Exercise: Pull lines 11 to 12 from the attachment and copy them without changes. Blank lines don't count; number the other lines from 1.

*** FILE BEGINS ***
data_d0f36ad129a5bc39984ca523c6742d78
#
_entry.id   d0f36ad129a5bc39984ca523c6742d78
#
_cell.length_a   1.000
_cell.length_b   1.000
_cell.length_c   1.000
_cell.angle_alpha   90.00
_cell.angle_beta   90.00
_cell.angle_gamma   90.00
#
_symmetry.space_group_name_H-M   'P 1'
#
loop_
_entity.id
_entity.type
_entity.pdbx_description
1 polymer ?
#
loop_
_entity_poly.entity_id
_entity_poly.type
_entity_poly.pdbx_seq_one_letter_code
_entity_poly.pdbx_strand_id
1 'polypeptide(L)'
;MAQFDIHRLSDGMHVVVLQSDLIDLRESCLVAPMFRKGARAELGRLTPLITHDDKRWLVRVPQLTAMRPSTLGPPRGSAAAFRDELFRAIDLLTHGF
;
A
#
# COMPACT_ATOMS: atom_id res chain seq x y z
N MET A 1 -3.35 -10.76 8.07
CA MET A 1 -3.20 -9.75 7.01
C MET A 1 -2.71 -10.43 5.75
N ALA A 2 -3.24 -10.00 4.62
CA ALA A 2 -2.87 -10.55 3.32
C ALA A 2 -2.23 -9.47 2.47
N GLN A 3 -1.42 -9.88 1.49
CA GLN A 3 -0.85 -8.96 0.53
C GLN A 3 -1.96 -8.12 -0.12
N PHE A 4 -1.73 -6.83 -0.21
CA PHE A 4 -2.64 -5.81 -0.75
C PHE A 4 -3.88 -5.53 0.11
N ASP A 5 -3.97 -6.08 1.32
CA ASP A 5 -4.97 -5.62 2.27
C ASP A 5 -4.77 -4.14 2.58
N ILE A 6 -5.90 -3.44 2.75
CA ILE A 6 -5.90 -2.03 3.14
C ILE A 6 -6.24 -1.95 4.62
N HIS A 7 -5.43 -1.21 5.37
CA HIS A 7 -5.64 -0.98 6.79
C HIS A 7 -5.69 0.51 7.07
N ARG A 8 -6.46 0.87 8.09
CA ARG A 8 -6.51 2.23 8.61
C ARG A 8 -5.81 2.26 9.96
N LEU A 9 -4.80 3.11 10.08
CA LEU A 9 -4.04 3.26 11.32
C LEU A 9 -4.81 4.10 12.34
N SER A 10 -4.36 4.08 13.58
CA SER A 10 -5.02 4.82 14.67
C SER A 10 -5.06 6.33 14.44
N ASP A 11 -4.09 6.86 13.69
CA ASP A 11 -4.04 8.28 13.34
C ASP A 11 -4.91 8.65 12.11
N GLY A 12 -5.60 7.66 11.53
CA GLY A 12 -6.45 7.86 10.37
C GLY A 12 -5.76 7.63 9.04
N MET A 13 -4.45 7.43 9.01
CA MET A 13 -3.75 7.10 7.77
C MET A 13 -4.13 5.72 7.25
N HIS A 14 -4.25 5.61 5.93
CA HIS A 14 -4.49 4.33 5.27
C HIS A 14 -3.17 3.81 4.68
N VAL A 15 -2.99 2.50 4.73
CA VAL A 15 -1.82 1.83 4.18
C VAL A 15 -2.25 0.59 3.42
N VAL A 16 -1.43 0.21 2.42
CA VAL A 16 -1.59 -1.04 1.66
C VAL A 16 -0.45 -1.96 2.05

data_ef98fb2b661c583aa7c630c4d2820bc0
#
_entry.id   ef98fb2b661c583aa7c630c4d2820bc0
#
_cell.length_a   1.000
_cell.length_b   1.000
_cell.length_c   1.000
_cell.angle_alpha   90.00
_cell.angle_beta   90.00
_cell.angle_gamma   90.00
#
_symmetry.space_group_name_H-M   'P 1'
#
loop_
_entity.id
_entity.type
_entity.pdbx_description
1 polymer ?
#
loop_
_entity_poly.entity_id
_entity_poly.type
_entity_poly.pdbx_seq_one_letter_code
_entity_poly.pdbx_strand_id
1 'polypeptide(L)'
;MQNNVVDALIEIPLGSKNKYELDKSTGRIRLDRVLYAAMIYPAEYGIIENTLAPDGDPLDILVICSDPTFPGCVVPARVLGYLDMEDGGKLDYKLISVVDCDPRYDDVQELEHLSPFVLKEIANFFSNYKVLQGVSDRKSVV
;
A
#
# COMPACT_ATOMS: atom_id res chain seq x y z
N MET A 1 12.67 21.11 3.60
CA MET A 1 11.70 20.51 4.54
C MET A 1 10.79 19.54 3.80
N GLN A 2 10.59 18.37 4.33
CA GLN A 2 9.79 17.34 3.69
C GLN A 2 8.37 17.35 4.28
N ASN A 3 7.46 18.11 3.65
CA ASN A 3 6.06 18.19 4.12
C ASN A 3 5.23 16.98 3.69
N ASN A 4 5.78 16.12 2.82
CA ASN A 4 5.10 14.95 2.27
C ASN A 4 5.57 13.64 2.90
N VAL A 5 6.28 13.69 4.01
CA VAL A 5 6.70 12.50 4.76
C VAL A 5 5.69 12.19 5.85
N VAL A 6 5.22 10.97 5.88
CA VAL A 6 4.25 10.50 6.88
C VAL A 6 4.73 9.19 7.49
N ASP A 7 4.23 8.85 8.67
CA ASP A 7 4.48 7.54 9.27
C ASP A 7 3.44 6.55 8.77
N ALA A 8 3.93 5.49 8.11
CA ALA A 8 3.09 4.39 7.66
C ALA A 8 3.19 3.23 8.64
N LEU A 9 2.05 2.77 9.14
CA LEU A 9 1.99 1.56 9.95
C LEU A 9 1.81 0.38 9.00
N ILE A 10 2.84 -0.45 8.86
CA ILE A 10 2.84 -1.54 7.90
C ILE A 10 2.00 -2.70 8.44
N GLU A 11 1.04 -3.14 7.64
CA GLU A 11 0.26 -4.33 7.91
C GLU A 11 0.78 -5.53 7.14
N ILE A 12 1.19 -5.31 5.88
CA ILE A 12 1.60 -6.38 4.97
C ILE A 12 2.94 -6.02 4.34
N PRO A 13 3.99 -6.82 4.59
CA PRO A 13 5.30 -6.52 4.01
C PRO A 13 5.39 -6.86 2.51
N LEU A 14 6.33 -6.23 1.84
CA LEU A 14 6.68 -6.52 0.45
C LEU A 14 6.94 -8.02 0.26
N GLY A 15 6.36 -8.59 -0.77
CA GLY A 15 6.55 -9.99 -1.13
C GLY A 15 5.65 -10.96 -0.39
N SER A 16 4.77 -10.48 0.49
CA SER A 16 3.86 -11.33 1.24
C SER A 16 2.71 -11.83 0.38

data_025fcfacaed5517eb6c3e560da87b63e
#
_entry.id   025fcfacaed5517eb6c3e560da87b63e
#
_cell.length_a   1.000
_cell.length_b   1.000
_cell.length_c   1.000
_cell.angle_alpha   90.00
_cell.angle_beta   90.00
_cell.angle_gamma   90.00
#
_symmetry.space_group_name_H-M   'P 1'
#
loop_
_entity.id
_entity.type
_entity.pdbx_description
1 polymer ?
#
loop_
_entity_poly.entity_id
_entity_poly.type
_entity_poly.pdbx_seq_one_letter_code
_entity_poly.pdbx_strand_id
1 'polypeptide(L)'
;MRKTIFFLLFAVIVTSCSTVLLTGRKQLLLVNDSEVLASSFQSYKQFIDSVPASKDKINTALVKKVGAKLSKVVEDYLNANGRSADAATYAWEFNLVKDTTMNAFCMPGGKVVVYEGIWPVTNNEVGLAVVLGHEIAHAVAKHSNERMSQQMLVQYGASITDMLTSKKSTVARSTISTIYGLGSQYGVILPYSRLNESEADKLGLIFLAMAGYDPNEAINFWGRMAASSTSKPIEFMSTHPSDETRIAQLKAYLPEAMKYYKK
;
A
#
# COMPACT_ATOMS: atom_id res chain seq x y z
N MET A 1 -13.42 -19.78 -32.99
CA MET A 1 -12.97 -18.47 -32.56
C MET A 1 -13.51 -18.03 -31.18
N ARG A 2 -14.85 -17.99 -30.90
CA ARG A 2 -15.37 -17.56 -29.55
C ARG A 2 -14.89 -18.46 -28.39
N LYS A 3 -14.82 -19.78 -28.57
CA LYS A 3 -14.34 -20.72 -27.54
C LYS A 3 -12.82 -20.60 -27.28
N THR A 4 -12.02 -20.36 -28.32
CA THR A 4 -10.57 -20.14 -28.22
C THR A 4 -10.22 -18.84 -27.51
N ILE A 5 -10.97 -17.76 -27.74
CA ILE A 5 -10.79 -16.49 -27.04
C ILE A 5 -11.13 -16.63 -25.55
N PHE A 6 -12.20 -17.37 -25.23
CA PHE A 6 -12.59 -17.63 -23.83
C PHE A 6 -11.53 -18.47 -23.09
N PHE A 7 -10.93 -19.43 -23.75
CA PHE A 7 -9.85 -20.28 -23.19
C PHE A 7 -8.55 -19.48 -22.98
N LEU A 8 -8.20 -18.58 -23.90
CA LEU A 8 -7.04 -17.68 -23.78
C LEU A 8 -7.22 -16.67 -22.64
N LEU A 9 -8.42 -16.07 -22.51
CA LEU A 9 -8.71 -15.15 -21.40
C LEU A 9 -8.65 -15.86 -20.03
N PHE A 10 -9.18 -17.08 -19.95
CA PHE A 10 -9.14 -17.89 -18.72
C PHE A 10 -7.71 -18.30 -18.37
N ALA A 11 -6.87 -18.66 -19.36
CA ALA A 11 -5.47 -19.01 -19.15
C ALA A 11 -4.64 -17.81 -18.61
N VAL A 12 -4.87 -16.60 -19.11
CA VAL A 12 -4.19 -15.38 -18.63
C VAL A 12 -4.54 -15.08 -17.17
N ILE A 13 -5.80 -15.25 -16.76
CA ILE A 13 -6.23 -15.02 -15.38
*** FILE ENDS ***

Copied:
#
_symmetry.space_group_name_H-M   'P 1'